Court’s Theatre & Thought series connects audiences to expert insights from University of Chicago faculty about the historical context, thematic relevance, and artistic possibilities surrounding classic works. Each Theatre & Thought topic will feature a different play and include virtual meetings with University scholars to discuss the ideas underpinning these classic texts.
Court’s remote, digital experiences are produced in partnership with the University of Chicago Graham School’s Arts@Graham series.
Select 1 course or enjoy the whole series! 5-play subscribers will have access to all seminars listed below. 3 and 4-Play subscribers may select the entire Theatre & Thought series as just one of their play selections. 3-play subscription packages start at only $96—a huge savings over purchasing seminars separately. Individual enrollment for the Theatre & Thought series is $85 per course.Subscribe and Save
The World of August Wilson + The Black Creative Voice
Dr. Kenneth Warren, the Fairfax M. Cone Distinguished Service Professor in English at the University of Chicago, and an expert on American and African American literature from the late 19th century through the middle of the 20th century, shares insights about urbanization and the Black creative voice, including a conversation with Professor Adrienne Brown, author of The Black Skyscraper: Architecture and the Perception of Race and Associate Professor in the Department of English. Court’s Resident Artist Ron OJ Parson, a leading interpreter of Wilson’s work, will join Dr. Warren in this conversational, intimate look at the American Century Cycle and one of America’s most essential classic playwrights, examining excerpts of Wilson’s work and their impact on generations of Black artists.Wilson Seminar Registration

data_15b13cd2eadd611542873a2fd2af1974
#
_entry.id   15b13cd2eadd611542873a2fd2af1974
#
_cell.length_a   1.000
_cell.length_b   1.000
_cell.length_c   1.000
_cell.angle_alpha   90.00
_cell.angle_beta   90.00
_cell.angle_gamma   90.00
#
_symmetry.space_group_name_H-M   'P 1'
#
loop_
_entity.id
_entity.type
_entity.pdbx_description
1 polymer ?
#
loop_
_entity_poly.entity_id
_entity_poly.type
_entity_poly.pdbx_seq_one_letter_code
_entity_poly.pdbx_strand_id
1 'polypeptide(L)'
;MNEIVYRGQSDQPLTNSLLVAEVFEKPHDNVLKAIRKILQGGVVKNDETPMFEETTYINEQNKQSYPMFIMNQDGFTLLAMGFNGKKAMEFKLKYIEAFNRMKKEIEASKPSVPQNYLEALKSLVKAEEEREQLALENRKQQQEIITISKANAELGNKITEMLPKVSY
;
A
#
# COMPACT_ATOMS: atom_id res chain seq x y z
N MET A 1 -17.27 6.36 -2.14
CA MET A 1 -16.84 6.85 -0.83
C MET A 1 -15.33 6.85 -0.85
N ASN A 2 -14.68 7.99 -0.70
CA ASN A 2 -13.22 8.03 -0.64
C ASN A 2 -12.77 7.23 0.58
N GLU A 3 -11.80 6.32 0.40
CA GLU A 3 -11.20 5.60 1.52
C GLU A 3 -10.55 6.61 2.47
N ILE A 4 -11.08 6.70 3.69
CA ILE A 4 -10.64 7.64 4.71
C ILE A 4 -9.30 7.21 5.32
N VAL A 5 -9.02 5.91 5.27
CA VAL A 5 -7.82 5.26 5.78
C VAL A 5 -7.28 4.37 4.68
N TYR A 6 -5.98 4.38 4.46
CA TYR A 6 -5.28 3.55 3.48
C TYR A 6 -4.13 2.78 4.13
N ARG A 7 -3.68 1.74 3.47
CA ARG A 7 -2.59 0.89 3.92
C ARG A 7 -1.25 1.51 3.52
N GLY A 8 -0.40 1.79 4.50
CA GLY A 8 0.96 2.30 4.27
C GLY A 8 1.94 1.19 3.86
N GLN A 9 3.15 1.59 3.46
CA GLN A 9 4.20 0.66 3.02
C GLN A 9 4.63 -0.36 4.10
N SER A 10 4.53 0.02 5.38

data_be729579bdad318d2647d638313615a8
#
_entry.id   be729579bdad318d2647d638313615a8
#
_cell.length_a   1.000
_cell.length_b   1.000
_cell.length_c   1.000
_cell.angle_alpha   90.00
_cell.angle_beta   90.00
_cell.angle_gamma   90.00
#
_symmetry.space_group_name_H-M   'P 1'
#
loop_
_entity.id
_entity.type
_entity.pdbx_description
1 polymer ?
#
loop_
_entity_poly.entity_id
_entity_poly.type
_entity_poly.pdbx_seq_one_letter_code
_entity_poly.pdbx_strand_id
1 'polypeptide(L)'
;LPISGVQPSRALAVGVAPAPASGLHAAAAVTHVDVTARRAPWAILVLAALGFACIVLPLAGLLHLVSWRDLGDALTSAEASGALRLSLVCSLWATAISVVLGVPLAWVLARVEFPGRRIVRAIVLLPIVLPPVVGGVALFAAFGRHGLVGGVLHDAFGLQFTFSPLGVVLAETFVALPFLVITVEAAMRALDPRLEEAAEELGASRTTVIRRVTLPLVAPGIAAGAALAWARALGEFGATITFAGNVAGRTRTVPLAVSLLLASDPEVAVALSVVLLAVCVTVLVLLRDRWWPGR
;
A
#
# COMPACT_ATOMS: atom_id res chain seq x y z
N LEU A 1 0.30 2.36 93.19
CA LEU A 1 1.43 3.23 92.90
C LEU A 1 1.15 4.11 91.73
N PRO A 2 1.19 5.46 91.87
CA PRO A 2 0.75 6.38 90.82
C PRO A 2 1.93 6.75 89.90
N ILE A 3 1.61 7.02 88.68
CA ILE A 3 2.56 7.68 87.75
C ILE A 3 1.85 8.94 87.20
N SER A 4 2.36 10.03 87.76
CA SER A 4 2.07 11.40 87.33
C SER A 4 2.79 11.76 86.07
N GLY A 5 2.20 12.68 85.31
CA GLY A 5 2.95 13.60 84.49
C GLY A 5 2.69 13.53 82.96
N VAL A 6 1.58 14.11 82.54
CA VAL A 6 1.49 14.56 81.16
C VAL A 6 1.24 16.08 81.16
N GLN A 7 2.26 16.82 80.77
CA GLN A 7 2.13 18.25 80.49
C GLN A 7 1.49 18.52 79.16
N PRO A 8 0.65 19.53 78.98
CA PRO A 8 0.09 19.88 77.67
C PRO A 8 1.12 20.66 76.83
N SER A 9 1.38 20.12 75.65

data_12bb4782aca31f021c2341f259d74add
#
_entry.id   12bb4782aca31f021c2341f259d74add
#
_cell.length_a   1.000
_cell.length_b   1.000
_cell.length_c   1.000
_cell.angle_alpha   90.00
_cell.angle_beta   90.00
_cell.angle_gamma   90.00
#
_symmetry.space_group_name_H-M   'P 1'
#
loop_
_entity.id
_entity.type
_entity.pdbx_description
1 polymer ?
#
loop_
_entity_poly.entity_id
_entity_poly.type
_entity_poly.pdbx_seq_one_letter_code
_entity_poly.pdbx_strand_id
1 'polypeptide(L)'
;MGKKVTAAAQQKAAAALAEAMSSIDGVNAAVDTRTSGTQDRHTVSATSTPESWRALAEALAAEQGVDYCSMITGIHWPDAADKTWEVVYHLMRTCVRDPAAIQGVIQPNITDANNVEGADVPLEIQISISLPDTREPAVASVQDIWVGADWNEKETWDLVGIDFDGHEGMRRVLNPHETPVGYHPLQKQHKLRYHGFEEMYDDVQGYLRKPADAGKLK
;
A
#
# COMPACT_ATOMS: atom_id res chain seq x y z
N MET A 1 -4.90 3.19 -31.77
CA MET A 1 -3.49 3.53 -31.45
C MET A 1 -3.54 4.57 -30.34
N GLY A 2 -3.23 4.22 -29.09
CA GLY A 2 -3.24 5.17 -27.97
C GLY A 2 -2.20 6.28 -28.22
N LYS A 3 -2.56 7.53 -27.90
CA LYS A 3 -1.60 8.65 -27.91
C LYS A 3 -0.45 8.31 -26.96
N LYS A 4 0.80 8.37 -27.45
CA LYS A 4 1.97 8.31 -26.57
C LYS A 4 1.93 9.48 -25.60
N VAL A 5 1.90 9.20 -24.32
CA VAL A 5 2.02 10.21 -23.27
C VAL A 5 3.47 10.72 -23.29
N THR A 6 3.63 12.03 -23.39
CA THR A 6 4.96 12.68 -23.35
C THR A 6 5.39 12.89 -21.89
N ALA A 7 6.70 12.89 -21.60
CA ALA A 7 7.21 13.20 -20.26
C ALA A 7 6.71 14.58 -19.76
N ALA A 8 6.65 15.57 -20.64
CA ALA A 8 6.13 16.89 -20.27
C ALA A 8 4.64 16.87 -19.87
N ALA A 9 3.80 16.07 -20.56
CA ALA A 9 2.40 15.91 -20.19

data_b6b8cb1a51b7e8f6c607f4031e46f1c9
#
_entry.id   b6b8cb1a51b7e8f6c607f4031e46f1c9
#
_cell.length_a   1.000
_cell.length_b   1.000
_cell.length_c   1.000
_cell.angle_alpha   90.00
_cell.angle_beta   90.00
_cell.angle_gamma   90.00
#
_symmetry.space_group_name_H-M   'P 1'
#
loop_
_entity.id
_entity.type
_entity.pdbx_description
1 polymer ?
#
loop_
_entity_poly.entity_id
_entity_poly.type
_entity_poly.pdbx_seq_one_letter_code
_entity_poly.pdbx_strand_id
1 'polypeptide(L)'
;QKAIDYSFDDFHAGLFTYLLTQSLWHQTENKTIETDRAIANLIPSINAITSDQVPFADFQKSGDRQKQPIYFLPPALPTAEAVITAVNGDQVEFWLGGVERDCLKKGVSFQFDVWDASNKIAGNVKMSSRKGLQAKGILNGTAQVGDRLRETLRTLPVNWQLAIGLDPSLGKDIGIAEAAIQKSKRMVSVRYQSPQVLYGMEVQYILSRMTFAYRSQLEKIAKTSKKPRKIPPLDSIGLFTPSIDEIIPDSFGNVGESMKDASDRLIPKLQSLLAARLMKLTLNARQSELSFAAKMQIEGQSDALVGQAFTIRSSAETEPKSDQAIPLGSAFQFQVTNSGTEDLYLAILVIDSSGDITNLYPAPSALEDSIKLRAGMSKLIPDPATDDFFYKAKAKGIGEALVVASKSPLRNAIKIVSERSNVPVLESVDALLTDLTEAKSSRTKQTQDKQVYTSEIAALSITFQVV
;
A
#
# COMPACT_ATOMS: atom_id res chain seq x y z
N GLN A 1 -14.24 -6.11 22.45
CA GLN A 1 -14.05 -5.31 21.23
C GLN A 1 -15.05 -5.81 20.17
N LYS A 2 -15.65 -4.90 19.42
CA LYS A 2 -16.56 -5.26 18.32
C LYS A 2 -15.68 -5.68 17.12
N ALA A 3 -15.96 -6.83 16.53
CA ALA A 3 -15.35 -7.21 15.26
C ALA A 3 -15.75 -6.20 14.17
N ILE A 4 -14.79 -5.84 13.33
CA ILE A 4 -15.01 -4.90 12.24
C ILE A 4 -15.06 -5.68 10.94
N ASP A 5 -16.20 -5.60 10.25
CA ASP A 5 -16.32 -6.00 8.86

Euripides’ The Bacchae + Contemporary Adaptations
The extant Greek plays continue to speak to contemporary cultures, fueled by a myriad of creative retellings and adaptations by contemporary playwrights. Euripides’ ancient Greek tragedy explores the consequences of mixing the personal and political and the importance of listening to the will of the people. Sarah Nooter, renowned author and faculty member of the Department of Classics and the College, shares insights about the dramatic elements that make Euripides’ tragedy ripe for adaptation. A translation of The Bacchae by Court’s Founding Artistic Director, Nicholas Rudall, a premier translator of Greek texts, will form the foundation for these discussions. The inventive Chicago-based director Monty Cole will lead a reading of The Bacchae during one session, its themes reverberating with uncanny resonance in 2020.Euripides Seminar Registration
Caryl Churchill’s Fen + The Dramaturgical Process
Employing astonishing theatrical imagery, Caryl Churchill’s Fen interrogates issues of gender, class, and exploitation with grace, humor, and anger. Dramaturg and University of Chicago lecturer Derek Matson (Photograph 51, The Mousetrap) digs into the multitudinous themes and histories that make Churchill’s play tick, offering insight into how this type of research informs the creative process and how dramaturgy is conducted in the theatre. Jeff Award-winning director Vanessa Stalling (Photograph 51) will join Matson in these conversations to discuss how dramaturgy fuels her own work as an artist.Churchill Seminar Registration
Lorraine Hansberry’s Les Blancs + Racial Injustice
Widely considered to be Hansberry’s last and perhaps most important work, Les Blancs explores issues of coloniality, Black nationalism, and imperialism in a fictional African country that stands in for Black freedom struggles across the diaspora. Tina Post, Assistant Professor in English at the University of Chicago, will explore the play’s portrayal of racial injustice and black resistance in conversation with Gabrielle Randle-Bent, a Hansberry scholar and Court’s Inaugural Research Fellow.Hansberry Seminar Registration